What if, in an effort to move past our repulsion, we start to view those around us through the blood of Jesus Christ, seeing them for what they CAN be through a transformational relationship with Him, BEFORE they’ve entered into it…..whether or not they are yet portraying any glimpse of their redeemed potential?

Yes, this is an extreme case. Not all of us are called to ‘journey’ with serial killers as this Minister did.
But what this is, is the indescribable scandal of GRACE, that the dirtiest, filthiest ‘scum’ of society can be clothed in robes of righteousness and be called sons and daughters of God.

The people who stir within us feelings of judgement won’t reach righteousness through our lofty glares.

They won’t get there with our tuts and ’tisk tisk’s’.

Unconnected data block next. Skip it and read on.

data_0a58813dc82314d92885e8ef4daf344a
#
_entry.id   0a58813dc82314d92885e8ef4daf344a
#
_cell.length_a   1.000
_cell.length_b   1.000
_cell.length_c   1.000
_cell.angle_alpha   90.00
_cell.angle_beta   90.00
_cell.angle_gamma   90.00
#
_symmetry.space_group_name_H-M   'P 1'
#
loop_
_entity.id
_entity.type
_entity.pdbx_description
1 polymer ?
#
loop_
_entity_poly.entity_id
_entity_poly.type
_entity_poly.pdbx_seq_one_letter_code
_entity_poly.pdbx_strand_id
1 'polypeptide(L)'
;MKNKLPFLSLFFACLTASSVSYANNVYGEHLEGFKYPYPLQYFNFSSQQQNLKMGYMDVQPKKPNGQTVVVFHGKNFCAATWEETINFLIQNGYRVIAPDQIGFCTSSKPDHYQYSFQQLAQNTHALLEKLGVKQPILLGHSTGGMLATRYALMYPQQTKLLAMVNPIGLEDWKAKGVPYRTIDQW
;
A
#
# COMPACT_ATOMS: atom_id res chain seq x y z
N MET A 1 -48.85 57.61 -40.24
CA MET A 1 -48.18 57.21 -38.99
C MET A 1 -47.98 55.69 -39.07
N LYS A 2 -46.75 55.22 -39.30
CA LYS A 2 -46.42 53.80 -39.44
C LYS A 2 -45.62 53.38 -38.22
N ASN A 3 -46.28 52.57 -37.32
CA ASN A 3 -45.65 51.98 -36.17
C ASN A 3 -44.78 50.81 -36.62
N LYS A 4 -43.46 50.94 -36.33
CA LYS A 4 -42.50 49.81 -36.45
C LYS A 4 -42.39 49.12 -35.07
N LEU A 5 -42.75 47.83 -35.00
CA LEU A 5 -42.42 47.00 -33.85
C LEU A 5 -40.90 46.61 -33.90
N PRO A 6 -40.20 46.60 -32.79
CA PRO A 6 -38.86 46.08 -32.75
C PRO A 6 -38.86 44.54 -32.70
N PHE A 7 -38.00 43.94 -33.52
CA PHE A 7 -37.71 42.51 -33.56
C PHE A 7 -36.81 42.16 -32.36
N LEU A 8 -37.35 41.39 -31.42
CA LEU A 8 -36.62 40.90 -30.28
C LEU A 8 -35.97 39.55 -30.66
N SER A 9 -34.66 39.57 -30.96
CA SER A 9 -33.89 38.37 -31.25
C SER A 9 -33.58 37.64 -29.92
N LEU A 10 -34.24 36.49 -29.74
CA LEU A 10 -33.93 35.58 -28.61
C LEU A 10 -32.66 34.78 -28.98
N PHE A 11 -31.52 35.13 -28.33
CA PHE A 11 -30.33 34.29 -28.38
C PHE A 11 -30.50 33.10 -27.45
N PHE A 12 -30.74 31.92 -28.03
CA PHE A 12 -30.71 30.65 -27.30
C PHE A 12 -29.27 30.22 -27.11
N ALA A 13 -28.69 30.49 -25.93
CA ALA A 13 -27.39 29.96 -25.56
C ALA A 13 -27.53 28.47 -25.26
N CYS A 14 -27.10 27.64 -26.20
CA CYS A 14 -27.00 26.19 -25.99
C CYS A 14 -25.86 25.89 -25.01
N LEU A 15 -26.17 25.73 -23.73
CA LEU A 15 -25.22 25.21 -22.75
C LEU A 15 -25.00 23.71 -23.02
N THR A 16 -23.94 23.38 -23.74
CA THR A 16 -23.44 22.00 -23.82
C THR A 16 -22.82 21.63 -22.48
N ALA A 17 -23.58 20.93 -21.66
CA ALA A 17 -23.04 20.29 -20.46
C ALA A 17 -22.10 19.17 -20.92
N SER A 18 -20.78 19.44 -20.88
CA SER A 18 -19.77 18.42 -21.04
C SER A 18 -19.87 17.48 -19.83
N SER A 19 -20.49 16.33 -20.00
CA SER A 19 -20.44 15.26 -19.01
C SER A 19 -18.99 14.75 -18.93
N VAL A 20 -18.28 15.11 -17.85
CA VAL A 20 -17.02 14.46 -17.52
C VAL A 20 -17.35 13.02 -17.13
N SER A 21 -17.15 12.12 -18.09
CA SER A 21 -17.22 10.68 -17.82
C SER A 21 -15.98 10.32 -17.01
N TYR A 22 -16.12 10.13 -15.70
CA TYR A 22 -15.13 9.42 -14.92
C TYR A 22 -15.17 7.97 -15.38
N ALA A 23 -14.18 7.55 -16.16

They’ll start their journey to wholeness when we invite them along to journey with us, just as they are.
We don’t have to agree with, condone or allow their sin to impact us, what we do have to do, is recognise that something inside them bares the mark of our Maker and it’s up to us to introduce them to Him.
-Bek Curtis



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  1. Jane

    Wow, Bek!!! That was breath taking!
    I’ve come to the place of accepting people, not rejecting them just because my sin is/was more ‘socially acceptable’. You take it a whole lot further. I would like to emulate your example.

    • Bek Curtis

      Let’s be honest, I’ve not yet met a serial killer where I’ve had to put this into practice…. But through prayer ministry, I’ve had the opportunity to meet and pray with people who have walked down some pretty dark paths and done things that cause them deep regret and shame. Their stories don’t shock me, after all, we hear an awful lot, but once I look into their eyes, all I see is a picture of broken humanity crying out for redemption and the assurance that they’ve not gone past the point of ‘no return’, the desperate hope that maybe their sin is not ‘unforgivable’ after all.